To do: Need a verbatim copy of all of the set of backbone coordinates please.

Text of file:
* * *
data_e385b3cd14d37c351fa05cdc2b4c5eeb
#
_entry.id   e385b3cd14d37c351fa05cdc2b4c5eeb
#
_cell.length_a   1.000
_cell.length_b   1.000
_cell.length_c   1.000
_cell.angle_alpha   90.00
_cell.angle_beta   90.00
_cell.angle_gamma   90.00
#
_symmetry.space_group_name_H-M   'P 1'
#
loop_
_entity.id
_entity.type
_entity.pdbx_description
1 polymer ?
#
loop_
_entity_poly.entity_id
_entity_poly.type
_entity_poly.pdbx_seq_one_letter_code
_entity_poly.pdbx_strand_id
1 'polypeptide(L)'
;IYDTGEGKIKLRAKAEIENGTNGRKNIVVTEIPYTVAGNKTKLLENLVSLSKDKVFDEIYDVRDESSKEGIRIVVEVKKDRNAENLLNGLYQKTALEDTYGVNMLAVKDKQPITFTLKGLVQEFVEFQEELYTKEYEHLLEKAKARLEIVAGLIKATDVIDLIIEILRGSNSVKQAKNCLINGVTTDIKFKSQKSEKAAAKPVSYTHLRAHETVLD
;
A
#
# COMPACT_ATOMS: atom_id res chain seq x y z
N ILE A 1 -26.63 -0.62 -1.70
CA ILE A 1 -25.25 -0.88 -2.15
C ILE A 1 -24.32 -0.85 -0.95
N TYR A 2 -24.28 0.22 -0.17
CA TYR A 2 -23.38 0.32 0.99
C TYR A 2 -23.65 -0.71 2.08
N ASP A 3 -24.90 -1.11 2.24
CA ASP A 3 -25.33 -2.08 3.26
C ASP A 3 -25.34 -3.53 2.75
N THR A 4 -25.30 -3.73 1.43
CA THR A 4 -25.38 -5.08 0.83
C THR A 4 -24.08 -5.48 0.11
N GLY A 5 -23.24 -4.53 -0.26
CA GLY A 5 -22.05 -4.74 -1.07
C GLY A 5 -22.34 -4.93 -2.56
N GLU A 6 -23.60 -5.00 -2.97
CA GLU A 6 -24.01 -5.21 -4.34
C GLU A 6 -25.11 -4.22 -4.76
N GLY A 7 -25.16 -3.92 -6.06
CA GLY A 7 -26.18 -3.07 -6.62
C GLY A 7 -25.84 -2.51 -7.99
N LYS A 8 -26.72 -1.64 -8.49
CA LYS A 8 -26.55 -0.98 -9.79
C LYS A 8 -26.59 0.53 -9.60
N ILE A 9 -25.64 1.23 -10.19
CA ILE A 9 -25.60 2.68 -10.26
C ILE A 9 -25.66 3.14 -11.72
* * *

data_e385b3cd14d37c351fa05cdc2b4c5eeb
#
_entry.id   e385b3cd14d37c351fa05cdc2b4c5eeb
#
_cell.length_a   1.000
_cell.length_b   1.000
_cell.length_c   1.000
_cell.angle_alpha   90.00
_cell.angle_beta   90.00
_cell.angle_gamma   90.00
#
_symmetry.space_group_name_H-M   'P 1'
#
loop_
_entity.id
_entity.type
_entity.pdbx_description
1 polymer ?
#
loop_
_entity_poly.entity_id
_entity_poly.type
_entity_poly.pdbx_seq_one_letter_code
_entity_poly.pdbx_strand_id
1 'polypeptide(L)'
;IYDTGEGKIKLRAKAEIENGTNGRKNIVVTEIPYTVAGNKTKLLENLVSLSKDKVFDEIYDVRDESSKEGIRIVVEVKKDRNAENLLNGLYQKTALEDTYGVNMLAVKDKQPITFTLKGLVQEFVEFQEELYTKEYEHLLEKAKARLEIVAGLIKATDVIDLIIEILRGSNSVKQAKNCLINGVTTDIKFKSQKSEKAAAKPVSYTHLRAHETVLD
;
A
#
# COMPACT_ATOMS: atom_id res chain seq x y z
N ILE A 1 -26.63 -0.62 -1.70
CA ILE A 1 -25.25 -0.88 -2.15
C ILE A 1 -24.32 -0.85 -0.95
N TYR A 2 -24.28 0.22 -0.17
CA TYR A 2 -23.38 0.32 0.99
C TYR A 2 -23.65 -0.71 2.08
N ASP A 3 -24.90 -1.11 2.24
CA ASP A 3 -25.33 -2.08 3.26
C ASP A 3 -25.34 -3.53 2.75
N THR A 4 -25.30 -3.73 1.43
CA THR A 4 -25.38 -5.08 0.83
C THR A 4 -24.08 -5.48 0.11
N GLY A 5 -23.24 -4.53 -0.26
CA GLY A 5 -22.05 -4.74 -1.07
C GLY A 5 -22.34 -4.93 -2.56
N GLU A 6 -23.60 -5.00 -2.97
CA GLU A 6 -24.01 -5.21 -4.34
C GLU A 6 -25.11 -4.22 -4.76
N GLY A 7 -25.16 -3.92 -6.06
CA GLY A 7 -26.18 -3.07 -6.62
C GLY A 7 -25.84 -2.51 -7.99
N LYS A 8 -26.72 -1.64 -8.49
CA LYS A 8 -26.55 -0.98 -9.79
C LYS A 8 -26.59 0.53 -9.60
N ILE A 9 -25.64 1.23 -10.19
CA ILE A 9 -25.60 2.68 -10.26
C ILE A 9 -25.66 3.14 -11.72